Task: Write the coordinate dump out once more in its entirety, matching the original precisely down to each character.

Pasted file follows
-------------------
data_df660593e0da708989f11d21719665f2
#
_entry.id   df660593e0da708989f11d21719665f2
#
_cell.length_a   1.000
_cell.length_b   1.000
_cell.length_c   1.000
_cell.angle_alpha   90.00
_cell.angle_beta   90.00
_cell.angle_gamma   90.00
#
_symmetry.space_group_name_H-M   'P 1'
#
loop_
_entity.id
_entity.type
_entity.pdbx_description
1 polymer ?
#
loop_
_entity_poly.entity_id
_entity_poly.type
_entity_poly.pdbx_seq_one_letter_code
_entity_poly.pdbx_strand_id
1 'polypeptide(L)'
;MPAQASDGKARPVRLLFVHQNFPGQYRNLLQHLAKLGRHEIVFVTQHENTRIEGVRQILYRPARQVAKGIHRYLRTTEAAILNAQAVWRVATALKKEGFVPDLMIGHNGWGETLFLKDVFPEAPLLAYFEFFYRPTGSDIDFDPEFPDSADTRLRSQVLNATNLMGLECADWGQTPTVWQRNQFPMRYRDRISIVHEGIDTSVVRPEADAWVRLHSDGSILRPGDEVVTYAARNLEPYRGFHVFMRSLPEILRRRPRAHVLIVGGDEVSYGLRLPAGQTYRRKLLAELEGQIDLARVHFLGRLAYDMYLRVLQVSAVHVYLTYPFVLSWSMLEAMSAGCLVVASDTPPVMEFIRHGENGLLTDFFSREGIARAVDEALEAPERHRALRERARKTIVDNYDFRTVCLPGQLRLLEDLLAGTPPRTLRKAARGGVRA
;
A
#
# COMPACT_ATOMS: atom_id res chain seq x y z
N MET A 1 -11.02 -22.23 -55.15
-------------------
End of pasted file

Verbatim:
data_df660593e0da708989f11d21719665f2
#
_entry.id   df660593e0da708989f11d21719665f2
#
_cell.length_a   1.000
_cell.length_b   1.000
_cell.length_c   1.000
_cell.angle_alpha   90.00
_cell.angle_beta   90.00
_cell.angle_gamma   90.00
#
_symmetry.space_group_name_H-M   'P 1'
#
loop_
_entity.id
_entity.type
_entity.pdbx_description
1 polymer ?
#
loop_
_entity_poly.entity_id
_entity_poly.type
_entity_poly.pdbx_seq_one_letter_code
_entity_poly.pdbx_strand_id
1 'polypeptide(L)'
;MPAQASDGKARPVRLLFVHQNFPGQYRNLLQHLAKLGRHEIVFVTQHENTRIEGVRQILYRPARQVAKGIHRYLRTTEAAILNAQAVWRVATALKKEGFVPDLMIGHNGWGETLFLKDVFPEAPLLAYFEFFYRPTGSDIDFDPEFPDSADTRLRSQVLNATNLMGLECADWGQTPTVWQRNQFPMRYRDRISIVHEGIDTSVVRPEADAWVRLHSDGSILRPGDEVVTYAARNLEPYRGFHVFMRSLPEILRRRPRAHVLIVGGDEVSYGLRLPAGQTYRRKLLAELEGQIDLARVHFLGRLAYDMYLRVLQVSAVHVYLTYPFVLSWSMLEAMSAGCLVVASDTPPVMEFIRHGENGLLTDFFSREGIARAVDEALEAPERHRALRERARKTIVDNYDFRTVCLPGQLRLLEDLLAGTPPRTLRKAARGGVRA
;
A
#
# COMPACT_ATOMS: atom_id res chain seq x y z
N MET A 1 -11.02 -22.23 -55.15